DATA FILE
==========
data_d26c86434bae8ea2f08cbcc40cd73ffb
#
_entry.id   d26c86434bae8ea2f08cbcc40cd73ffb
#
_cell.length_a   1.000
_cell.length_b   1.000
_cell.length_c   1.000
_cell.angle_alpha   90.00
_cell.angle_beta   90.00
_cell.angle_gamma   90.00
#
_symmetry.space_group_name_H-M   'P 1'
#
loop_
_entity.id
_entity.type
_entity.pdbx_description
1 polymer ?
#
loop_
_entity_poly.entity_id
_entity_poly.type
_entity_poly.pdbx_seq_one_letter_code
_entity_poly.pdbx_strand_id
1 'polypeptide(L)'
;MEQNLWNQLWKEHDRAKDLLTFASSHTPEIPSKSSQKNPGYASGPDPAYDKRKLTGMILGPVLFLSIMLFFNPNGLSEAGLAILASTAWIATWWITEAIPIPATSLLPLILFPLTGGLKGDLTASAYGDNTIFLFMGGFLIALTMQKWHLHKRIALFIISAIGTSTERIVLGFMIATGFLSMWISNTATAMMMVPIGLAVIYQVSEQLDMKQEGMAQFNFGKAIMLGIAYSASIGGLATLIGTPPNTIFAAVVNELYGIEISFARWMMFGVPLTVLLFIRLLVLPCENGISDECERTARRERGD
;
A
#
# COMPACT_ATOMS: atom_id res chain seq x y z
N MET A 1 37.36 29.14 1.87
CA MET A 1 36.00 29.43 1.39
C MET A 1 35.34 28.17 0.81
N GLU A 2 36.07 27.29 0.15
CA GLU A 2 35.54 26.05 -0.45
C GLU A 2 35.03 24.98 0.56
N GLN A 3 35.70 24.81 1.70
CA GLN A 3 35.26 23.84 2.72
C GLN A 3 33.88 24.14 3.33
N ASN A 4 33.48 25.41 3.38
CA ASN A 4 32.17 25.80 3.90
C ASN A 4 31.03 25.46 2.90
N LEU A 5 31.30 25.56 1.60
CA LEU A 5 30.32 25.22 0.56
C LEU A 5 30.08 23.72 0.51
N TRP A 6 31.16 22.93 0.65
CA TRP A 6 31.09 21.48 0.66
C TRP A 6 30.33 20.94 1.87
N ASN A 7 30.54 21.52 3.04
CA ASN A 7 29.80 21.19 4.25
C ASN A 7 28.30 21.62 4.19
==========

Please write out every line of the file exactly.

data_d26c86434bae8ea2f08cbcc40cd73ffb
#
_entry.id   d26c86434bae8ea2f08cbcc40cd73ffb
#
_cell.length_a   1.000
_cell.length_b   1.000
_cell.length_c   1.000
_cell.angle_alpha   90.00
_cell.angle_beta   90.00
_cell.angle_gamma   90.00
#
_symmetry.space_group_name_H-M   'P 1'
#
loop_
_entity.id
_entity.type
_entity.pdbx_description
1 polymer ?
#
loop_
_entity_poly.entity_id
_entity_poly.type
_entity_poly.pdbx_seq_one_letter_code
_entity_poly.pdbx_strand_id
1 'polypeptide(L)'
;MEQNLWNQLWKEHDRAKDLLTFASSHTPEIPSKSSQKNPGYASGPDPAYDKRKLTGMILGPVLFLSIMLFFNPNGLSEAGLAILASTAWIATWWITEAIPIPATSLLPLILFPLTGGLKGDLTASAYGDNTIFLFMGGFLIALTMQKWHLHKRIALFIISAIGTSTERIVLGFMIATGFLSMWISNTATAMMMVPIGLAVIYQVSEQLDMKQEGMAQFNFGKAIMLGIAYSASIGGLATLIGTPPNTIFAAVVNELYGIEISFARWMMFGVPLTVLLFIRLLVLPCENGISDECERTARRERGD
;
A
#
# COMPACT_ATOMS: atom_id res chain seq x y z
N MET A 1 37.36 29.14 1.87
CA MET A 1 36.00 29.43 1.39
C MET A 1 35.34 28.17 0.81
N GLU A 2 36.07 27.29 0.15
CA GLU A 2 35.54 26.05 -0.45
C GLU A 2 35.03 24.98 0.56
N GLN A 3 35.70 24.81 1.70
CA GLN A 3 35.26 23.84 2.72
C GLN A 3 33.88 24.14 3.33
N ASN A 4 33.48 25.41 3.38
CA ASN A 4 32.17 25.80 3.90
C ASN A 4 31.03 25.46 2.90
N LEU A 5 31.30 25.56 1.60
CA LEU A 5 30.32 25.22 0.56
C LEU A 5 30.08 23.72 0.51
N TRP A 6 31.16 22.93 0.65
CA TRP A 6 31.09 21.48 0.66
C TRP A 6 30.33 20.94 1.87
N ASN A 7 30.54 21.52 3.04
CA ASN A 7 29.80 21.19 4.25
C ASN A 7 28.30 21.62 4.19